Of all the grades that are regularly tested as part of the congressionally mandated NAEP program, the 12th grade results have long been the most disappointing. That has led some experts to wonder whether the problem stemmed from poor quality instruction in high schools or whether the older and more-savvy high school seniors just weren't trying as hard as the younger test-takers. ...
In the end, the study found, both of the monetary incentives spurred students to do better than they might have otherwise, although the second condition, in which part of the payout hinged on the students getting answers correct, proved to be the stronger incentive. Under both conditions, though, scores for both male and female students were, on average, at least 5 points higher than the scores for the no-incentive group.
This study is asking a different question than Roland Fryer's recent work on incentives -- this one is just about whether or not incentives make kids try harder on the day of the test. Anyone who has proctored low-stakes exams for inner city high school students knows just how big this issue is; in many cases the kids just put their heads down after five minutes. And why shouldn't they? It doesn't affect their lives.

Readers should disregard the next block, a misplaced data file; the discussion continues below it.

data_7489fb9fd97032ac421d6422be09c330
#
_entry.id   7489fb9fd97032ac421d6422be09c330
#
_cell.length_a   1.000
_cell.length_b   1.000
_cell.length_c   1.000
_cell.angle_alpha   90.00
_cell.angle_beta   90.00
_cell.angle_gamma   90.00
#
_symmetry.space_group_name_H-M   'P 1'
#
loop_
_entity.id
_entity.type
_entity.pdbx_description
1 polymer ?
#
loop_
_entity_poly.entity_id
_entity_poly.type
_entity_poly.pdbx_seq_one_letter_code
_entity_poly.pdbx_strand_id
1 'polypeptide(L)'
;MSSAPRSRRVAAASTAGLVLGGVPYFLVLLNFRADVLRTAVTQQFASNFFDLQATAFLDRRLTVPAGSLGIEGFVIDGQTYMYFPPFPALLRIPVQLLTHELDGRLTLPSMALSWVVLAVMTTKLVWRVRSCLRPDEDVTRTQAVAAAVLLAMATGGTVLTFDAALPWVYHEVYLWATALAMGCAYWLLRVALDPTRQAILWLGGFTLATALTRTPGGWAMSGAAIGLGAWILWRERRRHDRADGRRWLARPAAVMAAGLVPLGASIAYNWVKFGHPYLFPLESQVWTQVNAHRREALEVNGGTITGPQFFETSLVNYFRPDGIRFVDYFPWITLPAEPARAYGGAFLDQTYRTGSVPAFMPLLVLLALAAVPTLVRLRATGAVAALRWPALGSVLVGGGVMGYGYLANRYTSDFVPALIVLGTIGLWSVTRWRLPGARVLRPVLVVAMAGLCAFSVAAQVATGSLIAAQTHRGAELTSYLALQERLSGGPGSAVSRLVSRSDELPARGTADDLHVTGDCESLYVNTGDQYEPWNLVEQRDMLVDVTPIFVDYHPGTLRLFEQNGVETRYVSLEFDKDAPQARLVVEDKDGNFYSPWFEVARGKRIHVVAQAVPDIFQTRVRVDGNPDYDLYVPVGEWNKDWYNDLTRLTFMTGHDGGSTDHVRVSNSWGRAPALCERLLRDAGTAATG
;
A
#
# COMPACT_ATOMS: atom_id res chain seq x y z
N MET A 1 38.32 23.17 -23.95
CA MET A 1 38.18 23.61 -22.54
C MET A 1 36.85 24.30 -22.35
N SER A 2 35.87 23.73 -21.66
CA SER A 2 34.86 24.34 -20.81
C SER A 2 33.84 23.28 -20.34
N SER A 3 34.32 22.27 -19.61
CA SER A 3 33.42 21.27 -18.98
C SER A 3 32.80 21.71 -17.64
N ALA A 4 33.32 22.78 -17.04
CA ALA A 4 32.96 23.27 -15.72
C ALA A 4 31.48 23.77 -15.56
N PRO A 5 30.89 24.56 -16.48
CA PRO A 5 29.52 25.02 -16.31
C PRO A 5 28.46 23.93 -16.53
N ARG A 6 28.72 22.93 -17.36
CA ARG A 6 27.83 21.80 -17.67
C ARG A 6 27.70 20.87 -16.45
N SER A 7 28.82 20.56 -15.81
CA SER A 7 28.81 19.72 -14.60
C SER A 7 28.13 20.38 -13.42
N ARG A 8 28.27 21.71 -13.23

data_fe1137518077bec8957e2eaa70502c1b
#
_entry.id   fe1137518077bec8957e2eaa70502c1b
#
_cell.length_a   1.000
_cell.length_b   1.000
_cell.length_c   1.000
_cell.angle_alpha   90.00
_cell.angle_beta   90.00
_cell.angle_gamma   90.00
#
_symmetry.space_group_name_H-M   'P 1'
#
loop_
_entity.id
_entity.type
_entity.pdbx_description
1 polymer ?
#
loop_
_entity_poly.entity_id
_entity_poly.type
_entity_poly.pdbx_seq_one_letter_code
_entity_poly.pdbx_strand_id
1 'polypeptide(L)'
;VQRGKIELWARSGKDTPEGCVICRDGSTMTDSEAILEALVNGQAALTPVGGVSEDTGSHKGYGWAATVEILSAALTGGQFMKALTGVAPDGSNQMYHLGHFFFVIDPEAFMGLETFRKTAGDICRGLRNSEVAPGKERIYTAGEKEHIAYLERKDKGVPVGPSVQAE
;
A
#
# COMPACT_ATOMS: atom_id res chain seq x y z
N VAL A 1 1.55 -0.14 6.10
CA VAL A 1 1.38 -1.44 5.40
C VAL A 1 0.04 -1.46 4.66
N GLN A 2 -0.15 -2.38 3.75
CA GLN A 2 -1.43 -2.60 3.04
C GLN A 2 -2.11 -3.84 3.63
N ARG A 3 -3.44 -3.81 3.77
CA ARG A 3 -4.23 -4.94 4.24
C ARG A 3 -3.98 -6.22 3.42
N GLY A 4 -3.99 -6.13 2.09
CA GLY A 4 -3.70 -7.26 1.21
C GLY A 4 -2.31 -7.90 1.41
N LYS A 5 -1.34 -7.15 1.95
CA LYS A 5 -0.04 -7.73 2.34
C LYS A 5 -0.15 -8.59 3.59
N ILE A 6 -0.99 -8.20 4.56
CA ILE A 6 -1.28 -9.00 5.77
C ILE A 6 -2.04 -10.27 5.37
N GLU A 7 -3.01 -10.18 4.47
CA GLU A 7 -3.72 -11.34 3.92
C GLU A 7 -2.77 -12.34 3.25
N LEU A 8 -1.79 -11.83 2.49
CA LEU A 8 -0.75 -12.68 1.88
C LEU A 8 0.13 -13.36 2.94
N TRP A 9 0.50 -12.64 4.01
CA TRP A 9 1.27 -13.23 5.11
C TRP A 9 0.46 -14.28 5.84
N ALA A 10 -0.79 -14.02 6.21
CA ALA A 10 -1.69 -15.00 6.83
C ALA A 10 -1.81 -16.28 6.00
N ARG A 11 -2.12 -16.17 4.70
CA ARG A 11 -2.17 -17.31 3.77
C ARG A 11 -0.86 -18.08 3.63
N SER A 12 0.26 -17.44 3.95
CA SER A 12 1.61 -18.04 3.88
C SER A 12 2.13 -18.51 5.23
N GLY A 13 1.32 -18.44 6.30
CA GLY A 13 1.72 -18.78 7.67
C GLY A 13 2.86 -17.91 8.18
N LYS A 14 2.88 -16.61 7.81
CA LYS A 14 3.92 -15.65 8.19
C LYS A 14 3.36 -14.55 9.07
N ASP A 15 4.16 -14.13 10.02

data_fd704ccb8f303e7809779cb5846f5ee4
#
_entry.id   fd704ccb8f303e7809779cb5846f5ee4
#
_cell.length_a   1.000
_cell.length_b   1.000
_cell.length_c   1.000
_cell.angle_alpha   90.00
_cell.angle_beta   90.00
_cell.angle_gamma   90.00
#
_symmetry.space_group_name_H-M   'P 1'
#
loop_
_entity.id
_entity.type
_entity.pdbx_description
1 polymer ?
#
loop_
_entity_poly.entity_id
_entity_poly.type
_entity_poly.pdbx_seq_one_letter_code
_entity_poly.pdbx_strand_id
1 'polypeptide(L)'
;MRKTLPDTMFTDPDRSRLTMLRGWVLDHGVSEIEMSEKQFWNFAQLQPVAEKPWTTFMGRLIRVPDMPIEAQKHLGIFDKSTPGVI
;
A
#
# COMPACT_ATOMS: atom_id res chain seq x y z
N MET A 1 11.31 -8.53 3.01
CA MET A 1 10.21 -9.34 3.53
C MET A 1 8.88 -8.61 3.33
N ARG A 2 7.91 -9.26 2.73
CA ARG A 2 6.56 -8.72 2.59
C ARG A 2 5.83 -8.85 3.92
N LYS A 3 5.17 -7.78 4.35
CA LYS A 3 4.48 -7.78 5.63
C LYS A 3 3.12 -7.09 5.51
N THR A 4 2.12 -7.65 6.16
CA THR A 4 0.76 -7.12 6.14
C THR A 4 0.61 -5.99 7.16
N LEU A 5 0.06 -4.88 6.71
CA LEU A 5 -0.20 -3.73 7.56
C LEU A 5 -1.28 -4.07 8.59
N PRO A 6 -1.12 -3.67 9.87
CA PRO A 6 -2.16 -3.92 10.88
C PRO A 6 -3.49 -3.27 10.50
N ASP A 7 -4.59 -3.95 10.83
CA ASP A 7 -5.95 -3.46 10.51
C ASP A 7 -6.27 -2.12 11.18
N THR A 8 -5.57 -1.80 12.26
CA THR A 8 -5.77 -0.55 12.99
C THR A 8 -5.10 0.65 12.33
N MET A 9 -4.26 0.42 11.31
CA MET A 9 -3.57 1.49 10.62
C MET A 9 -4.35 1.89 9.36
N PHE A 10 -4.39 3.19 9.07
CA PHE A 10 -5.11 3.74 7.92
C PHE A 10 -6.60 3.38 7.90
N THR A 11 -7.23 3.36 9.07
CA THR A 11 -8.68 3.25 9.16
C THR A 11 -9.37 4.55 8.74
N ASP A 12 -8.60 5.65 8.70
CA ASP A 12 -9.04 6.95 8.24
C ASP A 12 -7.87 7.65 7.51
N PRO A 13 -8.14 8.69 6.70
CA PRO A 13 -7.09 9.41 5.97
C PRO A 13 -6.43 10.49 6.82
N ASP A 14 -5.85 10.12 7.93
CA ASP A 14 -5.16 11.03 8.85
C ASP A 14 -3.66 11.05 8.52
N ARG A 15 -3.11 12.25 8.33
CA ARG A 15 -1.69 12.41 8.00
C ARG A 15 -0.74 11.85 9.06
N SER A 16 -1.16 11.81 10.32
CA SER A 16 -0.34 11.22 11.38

This doesn't impact state to state comparisons on NAEP, but it does have an impact if you tried to correlate state assessments between states that have differing "stakes" attached to test scores. Up to this point, all standardized achievement tests, including NECAP, in RI have been no-stakes for the kids.